Almajiri bans are not what Sokoto or any other state in Nigeria needs


If there is anything that seems consistent about Nigerian governments at the federal and state level; its the reality that they refuse to learn from the mistakes of other governments. We’ve seen this play out over and over in various scenarios where the government implements a policy that has clearly failed in other states or previous federal governments without any research as to why it failed or any improvements to ensure that their attempt to revisit this policy yields a more favourable result. This has been especially true about reactionary bans to everything from transportation to importation to cultural phenomena like beggars and almajiri.

In 2020 alone, the Lagos state government has banned micro-transportation, a means of transportation the government itself introduced and regulated in response to the transportation needs of its citizens. Its ban is the fourth successive transport ban, all of which have failed because the bans and the solutions provided to alleviate the demand the transportation models provided were insufficient. Kano state also followed by banning begging across the state, ignoring the wide spread, systematic poverty and religious enshrined practice of Zakat that makes space for beggars in the first place, which ensures, for all intents and purposes that the initiative will fail. It is a nation wide problem with states like Lagos having to take drastic measure to deal with the proliferation of Almajiri.

Aminu Waziri Tambuwal, the governor of Sokoto State said during a meeting with the Indonesian Ambassador to Nigeria AVM Usra Hendra Harahap that he was also considering a ban on Almajiri in Sokoto state to replace it with the Pondok model system from Indonesia. The Pondok system employs mosques and langgar (a blend of Islamic and Western education) as well as adopt existing local institutions such as surau (Islamic assembly buildings) and pesantren (a Muslim school in Indonesia operated by religious leaders) as places for Muslims to study Islam.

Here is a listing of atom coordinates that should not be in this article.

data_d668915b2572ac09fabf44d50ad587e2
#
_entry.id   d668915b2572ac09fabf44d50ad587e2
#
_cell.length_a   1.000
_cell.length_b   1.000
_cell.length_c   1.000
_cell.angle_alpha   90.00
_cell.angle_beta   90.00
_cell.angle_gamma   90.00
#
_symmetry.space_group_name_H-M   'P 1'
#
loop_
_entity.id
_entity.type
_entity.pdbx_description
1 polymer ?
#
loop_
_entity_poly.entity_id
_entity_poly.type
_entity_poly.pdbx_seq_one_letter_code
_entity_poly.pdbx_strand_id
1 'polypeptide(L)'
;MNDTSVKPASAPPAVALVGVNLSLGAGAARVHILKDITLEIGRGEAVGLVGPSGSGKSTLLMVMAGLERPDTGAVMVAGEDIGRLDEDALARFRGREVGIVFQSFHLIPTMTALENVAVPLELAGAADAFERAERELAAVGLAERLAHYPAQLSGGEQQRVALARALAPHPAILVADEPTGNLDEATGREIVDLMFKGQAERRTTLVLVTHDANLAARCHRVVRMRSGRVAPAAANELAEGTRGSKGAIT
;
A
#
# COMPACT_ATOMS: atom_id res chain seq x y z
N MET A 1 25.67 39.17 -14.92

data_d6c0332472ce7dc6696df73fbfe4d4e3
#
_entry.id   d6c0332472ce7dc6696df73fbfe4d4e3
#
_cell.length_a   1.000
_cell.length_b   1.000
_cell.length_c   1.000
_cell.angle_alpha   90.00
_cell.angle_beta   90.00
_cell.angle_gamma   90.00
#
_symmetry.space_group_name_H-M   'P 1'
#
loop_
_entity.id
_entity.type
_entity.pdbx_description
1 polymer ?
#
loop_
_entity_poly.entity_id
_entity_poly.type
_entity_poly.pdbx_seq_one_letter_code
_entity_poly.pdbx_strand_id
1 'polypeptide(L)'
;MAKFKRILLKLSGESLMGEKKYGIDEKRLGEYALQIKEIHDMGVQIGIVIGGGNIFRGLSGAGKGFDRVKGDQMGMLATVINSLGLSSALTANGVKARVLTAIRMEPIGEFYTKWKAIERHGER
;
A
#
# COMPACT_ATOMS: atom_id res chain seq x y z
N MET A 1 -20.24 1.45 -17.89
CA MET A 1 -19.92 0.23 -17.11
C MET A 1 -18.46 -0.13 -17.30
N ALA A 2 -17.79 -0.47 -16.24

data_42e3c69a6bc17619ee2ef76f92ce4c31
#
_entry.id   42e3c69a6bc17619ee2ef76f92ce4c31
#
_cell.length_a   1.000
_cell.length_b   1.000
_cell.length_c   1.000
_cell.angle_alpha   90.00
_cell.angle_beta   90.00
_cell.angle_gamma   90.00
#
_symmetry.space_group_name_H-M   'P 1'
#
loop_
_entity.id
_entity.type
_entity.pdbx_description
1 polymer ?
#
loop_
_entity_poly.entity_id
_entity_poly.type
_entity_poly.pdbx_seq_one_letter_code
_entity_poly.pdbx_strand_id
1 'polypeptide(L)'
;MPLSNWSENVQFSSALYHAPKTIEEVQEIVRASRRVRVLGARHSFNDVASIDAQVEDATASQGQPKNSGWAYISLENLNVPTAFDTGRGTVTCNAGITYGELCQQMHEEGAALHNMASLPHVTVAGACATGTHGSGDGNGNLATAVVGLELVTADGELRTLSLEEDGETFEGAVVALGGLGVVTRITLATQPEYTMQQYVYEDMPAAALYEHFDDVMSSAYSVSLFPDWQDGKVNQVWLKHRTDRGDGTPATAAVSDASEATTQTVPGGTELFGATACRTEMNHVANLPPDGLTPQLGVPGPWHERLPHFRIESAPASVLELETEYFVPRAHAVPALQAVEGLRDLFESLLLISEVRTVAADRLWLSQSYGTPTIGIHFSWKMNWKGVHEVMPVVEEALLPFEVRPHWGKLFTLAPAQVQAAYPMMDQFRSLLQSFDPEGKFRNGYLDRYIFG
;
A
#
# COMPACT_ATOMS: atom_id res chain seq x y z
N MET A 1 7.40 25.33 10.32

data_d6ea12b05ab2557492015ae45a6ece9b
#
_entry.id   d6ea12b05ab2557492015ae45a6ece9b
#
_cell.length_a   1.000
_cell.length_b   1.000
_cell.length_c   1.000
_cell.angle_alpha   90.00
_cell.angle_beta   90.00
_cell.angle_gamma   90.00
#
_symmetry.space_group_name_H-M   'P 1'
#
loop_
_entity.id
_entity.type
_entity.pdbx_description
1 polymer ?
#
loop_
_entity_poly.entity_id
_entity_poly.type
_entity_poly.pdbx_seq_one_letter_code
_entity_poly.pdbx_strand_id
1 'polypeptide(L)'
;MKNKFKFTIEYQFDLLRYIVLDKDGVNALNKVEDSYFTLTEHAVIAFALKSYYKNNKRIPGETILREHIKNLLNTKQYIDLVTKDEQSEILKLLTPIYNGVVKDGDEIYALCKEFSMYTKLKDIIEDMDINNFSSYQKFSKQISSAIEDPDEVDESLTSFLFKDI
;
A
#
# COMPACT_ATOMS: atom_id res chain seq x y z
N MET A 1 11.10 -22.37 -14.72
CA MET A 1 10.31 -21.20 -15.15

The Almajiri are distinct subculture in Islam, where the first born sons of families are dedicated to the service of Allah through islamic education under an Islamic scholar. Admittedly, there has been some bastardization of the Almajiri practice in Nigeria, with the young boys who are enrolled into Almajiri school being forced to roam the streets to beg or do odd menial jobs to survive. Many are conscripted into street gangs and criminal activity or become radicalized and join groups like Boko Haram.

Tambuwal has stated he will consult with the Sultan of Sokoto and other stakeholders before going ahead with the ban, but the fact that an outright ban is being considered rather than a widespread reform is worrying. Sokoto is one of the 9 states in Nigeria who practice Shari’a law. Many of those states have instituted a Hisbah board, a religious task force whose job it is to enforce Islamic law within the state. Ensuring the rights of boys in the Almajiri programme would fall under their jurisdiction as they work hand in hand with Shari’a courts within the state. There is of course, the state’s welfare board whose job it is to ensure that all disadvantaged and marginalized people are protected by law.

Banning will force Almajiri programmes underground, giving the Islamic tutors who abuse the practice more influence over the young boys who are enrolled into the programme and making it easier to radicalize them. Perhaps its time to ensure that the systems we already have operating within Sokoto state work optimally before importing foreign ‘solutions’.



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